What do you admire most about each other as a rider?
Lauren: My dad is able to get on most any horse and just make everything work.
Jay: Lauren has the ability to ride any type of horse. She is small, but she can motivate the coldest of warmbloods, although her expertise shines on the hottest of hot bloods.
What do you admire most about Jay as a father?
Lauren: My dad is a great example of the rewards of hard work in every aspect of life. He is also able to separate what happens at the barn; it doesn’t come to the dinner table.
What’s it like being business partners?
Jay: We’ve had numerous horse-related businesses that were always family-run. I find the positives outweigh the negatives.
Lauren: Like in any business, there are good days and bad days. But the good outweighs the bad.
What’s the #1 thing you have learned from each other?
Jay: To stay positive no matter what, and to have someone to keep me organized!
Lauren: To not overthink things and not let peripheral situations affect what happens in the ring.
Ian, Jonathon & Amy Millar
No discussion involving Canadian equestrian families would be complete without mentioning the Millars. Canadian Sport Hall of Famer Ian Millar is undoubtedly one of the nation’s most decorated athletes, and is was the first athlete in the world, in any sport, to compete at 10 different Olympic Games.
Son Jonathon and daughter Amy have more than lived up to the family name, working with their dad to run Millar Brooke Farm (both North and South) and competing internationally for Canada for more than two decades – often as their fathers’ teammates.
Was it always a given that the younger Millars would follow in Ian’s footsteps?
Amy: I knew from a young age that trying to fill my father’s shoes was an impossible task. He has always been an incredible athlete. I have always wanted to get to the top of the sport, but do it my way. It is challenging balancing a family life, being a mom, and committing the time and energy to being at the top of the sport, and I often make different decisions than my father would have made. I love the horses, so working with them every day is a joy and makes me feel like I’m always winning.
Jonathon: Even as a child I always enjoyed being around horses and riding, and the lifestyle of running the farm. But riding itself wasn’t my passion at first. It probably wasn’t until around age 15, when I was away for high school and away from the sport, that I realized how much I missed it. We were never pressured to ride or compete, or what direction to pursue in the sport. Our parents always encouraged me and Amy to make our own decisions and follow our own path.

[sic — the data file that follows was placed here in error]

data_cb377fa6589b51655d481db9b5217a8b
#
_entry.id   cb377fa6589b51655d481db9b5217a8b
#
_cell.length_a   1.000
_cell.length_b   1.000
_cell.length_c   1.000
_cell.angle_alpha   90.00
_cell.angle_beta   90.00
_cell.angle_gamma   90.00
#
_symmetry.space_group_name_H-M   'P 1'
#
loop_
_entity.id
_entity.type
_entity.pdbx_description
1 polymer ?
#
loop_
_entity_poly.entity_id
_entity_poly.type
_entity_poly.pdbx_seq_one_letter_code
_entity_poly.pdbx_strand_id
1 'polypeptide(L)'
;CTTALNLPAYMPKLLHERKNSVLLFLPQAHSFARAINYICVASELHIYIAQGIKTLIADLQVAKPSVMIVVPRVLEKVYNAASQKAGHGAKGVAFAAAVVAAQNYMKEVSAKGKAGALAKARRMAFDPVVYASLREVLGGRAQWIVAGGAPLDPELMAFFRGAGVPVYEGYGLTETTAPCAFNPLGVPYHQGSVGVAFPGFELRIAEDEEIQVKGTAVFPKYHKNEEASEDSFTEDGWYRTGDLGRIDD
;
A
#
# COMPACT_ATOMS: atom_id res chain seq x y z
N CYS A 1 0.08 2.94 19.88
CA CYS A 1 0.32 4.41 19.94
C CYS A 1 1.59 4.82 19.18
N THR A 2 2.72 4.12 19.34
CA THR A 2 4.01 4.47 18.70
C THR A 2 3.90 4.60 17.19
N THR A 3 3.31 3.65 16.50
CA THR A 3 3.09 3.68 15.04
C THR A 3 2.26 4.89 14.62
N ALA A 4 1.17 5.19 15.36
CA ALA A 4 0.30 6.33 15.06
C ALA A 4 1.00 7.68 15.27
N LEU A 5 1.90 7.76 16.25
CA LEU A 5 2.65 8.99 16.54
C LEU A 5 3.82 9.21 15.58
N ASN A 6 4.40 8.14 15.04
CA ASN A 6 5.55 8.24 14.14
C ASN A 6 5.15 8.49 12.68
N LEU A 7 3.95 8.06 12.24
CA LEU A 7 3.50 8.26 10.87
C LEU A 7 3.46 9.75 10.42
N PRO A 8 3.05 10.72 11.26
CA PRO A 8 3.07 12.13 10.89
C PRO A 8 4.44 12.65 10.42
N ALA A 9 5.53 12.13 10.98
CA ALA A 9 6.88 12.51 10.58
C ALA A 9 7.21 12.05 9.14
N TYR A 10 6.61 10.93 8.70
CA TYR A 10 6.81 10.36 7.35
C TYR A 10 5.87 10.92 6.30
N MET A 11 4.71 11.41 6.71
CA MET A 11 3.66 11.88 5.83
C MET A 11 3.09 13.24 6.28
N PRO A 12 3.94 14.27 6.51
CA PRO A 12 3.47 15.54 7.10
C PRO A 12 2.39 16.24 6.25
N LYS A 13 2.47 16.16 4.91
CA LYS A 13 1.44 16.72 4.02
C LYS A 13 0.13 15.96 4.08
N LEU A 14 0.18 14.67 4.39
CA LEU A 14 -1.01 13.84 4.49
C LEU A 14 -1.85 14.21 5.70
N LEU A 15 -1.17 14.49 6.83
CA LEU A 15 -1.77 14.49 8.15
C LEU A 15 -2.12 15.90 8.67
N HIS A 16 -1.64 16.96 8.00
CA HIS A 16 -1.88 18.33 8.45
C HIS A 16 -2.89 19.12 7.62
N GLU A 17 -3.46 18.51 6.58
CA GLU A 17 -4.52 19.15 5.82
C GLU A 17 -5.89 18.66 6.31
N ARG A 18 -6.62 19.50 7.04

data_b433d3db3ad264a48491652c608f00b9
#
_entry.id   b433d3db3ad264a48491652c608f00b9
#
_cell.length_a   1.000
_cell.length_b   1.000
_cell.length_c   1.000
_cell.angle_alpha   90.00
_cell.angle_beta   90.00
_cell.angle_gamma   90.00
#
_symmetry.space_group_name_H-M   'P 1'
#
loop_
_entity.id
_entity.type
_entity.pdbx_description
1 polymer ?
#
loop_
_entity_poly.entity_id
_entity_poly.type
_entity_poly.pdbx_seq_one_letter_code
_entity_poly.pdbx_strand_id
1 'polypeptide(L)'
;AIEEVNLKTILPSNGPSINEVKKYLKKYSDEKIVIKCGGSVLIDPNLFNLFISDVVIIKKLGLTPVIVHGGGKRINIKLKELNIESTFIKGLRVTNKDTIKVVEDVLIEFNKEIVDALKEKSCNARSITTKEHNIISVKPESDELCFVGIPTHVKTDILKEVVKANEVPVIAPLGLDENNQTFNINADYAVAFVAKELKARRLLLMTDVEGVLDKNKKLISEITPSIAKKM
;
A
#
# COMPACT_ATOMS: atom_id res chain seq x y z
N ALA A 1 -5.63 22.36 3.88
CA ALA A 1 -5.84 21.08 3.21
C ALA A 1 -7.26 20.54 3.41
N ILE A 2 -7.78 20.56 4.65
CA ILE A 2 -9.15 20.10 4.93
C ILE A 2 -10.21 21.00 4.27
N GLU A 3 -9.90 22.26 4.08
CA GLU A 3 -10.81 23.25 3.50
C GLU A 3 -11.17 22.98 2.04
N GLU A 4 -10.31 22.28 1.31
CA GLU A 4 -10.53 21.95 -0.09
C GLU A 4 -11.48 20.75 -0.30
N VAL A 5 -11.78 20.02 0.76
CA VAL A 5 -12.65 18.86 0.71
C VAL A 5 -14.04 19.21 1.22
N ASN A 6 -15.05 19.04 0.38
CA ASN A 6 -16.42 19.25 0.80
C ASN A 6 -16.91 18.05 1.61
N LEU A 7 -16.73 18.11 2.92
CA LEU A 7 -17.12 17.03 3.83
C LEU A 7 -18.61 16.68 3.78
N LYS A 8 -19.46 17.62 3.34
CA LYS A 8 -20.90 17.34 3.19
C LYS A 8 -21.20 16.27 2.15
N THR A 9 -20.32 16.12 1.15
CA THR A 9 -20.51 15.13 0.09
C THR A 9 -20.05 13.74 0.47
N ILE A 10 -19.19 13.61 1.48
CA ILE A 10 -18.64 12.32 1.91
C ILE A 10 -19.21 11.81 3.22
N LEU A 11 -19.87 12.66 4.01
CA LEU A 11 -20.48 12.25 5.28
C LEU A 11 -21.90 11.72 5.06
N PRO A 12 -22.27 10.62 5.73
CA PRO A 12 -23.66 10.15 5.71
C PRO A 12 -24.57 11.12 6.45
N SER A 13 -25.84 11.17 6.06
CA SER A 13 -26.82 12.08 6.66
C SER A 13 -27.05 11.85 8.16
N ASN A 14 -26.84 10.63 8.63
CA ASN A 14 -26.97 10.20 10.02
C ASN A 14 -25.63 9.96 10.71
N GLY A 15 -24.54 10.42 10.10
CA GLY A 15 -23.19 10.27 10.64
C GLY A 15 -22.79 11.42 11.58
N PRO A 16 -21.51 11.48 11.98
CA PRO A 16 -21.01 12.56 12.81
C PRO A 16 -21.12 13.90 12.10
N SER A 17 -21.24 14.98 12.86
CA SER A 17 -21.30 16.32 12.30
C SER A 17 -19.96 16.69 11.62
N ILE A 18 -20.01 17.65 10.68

Ian: It needed to be 100% their choice. The equestrian business is a 365-day-a-year endeavour that pretty much takes up every waking moment. The day is done when the work is done; it’s got nothing to do with the clock. If you’re going to do it, you better love it.
Both kids certainly showed the gift and feel to be top riders, but we [Ian and their late mom Lynn] never pushed them. They always had ponies and the rule was they had to take care of them, but it was up to them if they wanted to ride.
Amy makes horses fall in love with her. That allows her to get an effort out of them that nobody thought possible, especially with the ones that are difficult.
Is there a certain pressure to live up to the family name? If so, how do you handle that?
Amy: My Mom told me that in life, sometimes you get more than you deserve and sometimes you get less and, in the end, it will all balance out. In the horse world I rarely meet someone who doesn’t have a preconceived notion about me. Everyone knows Ian and they either like me more or less because I am his daughter. I tell myself it all balances out. I am incredibly lucky to be able to run a business on our farm, to have access to training, infrastructure, and knowledge of our industry. It is a very hard industry to make it in and Jonathon and I are grateful to have the advantages our parents created for us.